And our good friend A_t was telling us only just the other day how much the BBC and its employees believe in “free speech.”

  • MVH

    GRATIAE RONALDUS MAGNUS

    USSR Delenda Est!

  • A_t

    “And our good friend A_t was telling us only just the other day how much the BBC and its employees believe in “free speech.”

    This tribute to a great leader (who i disagreed with on many fronts, but think did good overall, & deserves respect) should not be sullied by petty irrelevant personal jibes.

    Rest in peace.

  • Teofrast

    Nice assessment of Reagan legacies can be found here:

    The Gipper and His Legacies

    For instance:

    Leftists hate him for any number of reasons. First, they believe that somehow his administration killed the welfare state. Of course, that did not happen, as the welfare state grew continuously during the Reagan Administration, but since Reagan once invoked a story about a “welfare queen” that was proof positive that he ended welfare.

    Reagan also earned the contempt of the left for his “evil empire” comment about the U.S.S.R., and the fact that he did not waver in his determination to build up the armed forces. Those of us who hold to a libertarian point of view are of two minds about Reagan’s anti-Soviet rhetoric and actions.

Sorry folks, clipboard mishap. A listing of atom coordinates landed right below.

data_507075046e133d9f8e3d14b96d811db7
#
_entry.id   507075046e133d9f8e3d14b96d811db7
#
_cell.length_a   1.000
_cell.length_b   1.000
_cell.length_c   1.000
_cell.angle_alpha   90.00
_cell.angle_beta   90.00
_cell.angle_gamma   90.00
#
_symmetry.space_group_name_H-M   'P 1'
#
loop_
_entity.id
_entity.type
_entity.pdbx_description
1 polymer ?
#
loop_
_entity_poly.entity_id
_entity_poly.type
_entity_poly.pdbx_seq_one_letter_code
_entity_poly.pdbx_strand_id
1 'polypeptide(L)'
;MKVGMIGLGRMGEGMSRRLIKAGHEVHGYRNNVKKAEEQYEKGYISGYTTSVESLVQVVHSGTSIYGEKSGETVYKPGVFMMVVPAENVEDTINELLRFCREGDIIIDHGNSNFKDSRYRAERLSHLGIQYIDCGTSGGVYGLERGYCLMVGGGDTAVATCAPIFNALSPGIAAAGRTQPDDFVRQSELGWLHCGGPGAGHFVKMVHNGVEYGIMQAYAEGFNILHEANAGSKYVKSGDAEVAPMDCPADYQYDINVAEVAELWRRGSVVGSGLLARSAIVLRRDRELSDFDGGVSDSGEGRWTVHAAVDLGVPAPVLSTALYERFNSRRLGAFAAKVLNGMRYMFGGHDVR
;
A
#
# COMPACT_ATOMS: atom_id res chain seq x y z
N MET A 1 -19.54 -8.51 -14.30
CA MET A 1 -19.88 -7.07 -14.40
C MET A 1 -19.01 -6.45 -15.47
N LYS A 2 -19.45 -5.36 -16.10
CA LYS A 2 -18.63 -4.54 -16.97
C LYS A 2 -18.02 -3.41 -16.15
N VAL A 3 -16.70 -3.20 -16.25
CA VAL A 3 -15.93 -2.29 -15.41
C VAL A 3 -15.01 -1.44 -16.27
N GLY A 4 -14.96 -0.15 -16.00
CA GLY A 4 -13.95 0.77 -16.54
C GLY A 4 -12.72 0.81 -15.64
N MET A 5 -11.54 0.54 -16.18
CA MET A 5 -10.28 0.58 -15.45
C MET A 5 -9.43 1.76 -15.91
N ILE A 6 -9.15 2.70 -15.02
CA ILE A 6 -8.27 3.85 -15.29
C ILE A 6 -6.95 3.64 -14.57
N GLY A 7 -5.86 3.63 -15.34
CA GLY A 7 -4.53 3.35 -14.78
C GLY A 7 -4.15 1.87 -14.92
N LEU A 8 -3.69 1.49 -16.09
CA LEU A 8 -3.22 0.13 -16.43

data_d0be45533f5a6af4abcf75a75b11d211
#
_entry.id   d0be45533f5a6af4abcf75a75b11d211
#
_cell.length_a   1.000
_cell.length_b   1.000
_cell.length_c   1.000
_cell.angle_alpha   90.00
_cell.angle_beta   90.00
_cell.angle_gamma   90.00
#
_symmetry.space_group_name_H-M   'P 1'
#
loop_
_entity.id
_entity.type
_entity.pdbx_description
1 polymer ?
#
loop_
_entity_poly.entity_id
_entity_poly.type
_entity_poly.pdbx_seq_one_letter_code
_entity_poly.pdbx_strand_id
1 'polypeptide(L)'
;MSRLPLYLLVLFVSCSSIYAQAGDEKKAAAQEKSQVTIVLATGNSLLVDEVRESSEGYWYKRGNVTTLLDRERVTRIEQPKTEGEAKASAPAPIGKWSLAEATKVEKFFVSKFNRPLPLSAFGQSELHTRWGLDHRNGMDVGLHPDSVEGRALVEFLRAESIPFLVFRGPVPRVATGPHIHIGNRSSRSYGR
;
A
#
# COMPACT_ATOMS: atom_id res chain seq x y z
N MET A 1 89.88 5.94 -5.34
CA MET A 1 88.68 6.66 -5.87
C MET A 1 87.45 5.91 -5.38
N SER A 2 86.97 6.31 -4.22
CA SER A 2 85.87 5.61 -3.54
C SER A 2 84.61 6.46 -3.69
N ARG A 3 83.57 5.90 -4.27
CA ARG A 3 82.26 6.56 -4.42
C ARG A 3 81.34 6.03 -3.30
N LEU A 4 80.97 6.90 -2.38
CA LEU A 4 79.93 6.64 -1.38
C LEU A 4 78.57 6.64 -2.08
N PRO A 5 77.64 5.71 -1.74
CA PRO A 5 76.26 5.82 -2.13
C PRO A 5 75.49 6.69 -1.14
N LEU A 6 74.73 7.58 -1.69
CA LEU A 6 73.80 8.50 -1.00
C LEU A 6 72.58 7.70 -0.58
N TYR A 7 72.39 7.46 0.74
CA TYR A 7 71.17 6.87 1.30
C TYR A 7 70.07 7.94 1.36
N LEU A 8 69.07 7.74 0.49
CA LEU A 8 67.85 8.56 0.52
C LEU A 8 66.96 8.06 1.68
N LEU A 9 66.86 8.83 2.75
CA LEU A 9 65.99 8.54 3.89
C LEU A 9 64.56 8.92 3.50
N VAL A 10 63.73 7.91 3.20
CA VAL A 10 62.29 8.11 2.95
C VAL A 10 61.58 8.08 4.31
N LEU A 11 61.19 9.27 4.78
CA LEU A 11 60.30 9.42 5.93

Now, we do believe that the Soviet empire was an evil thing, not simply a regime that practiced “alternative” economics. But, in retrospect, the Cold War was a waste of many things, mostly lives and resources, as it gave this country a permanent military-industrial complex that burdens us beyond any understanding.

    Through a series of “crime bill” acts, the federal government slowly but surely expanded the powers of U.S. attorneys, and the most inroads were made in the prosecution of sale and possession of illegal drugs. And out of the “War on Drugs” would come a series of laws and court decisions that expanded the powers of government agents to arrest people on flimsy evidence and seize private property willy-nilly.

    Within a short time, both the federal and state prison populations began to grow rapidly. The number of U.S. attorneys also continued to expand, as federal prosecutors began to find ways to manipulate the law in order to pile on the convictions.

    I have no idea whether or not Reagan would have approved of the monster that many of his policies helped to create. His intentions here are not important; what is important, however, is that the U.S. Government has become an even bigger threat to life, liberty, and the pursuit of happiness.

    As InstaVomit might say: Read the whole thing.

  • The left-wing scumbags are twittering with glee on quite a few sites like Harry’s and Kamm’s. (To be fair neither proprietor is one of those doing so.) What makes me laugh is the revisionism that some are using for their attacks. They seem to forget that the Sandinistas were genocidal thugs funded by the Soviet Union. That the Soviet Union killed millions of its own people.

    Was RR perfect? No, of course he wasn’t, some of the people that worked for him were/are complete big-governement/authoritarian prigs (Liddy Dole take a bow!). However, that said, as with Maggie, he was the right leader at the right time for his country. The two of them stared down the Soviet Union, freed Eastern Europe and introduced many good ideas into their country’s domestic politics.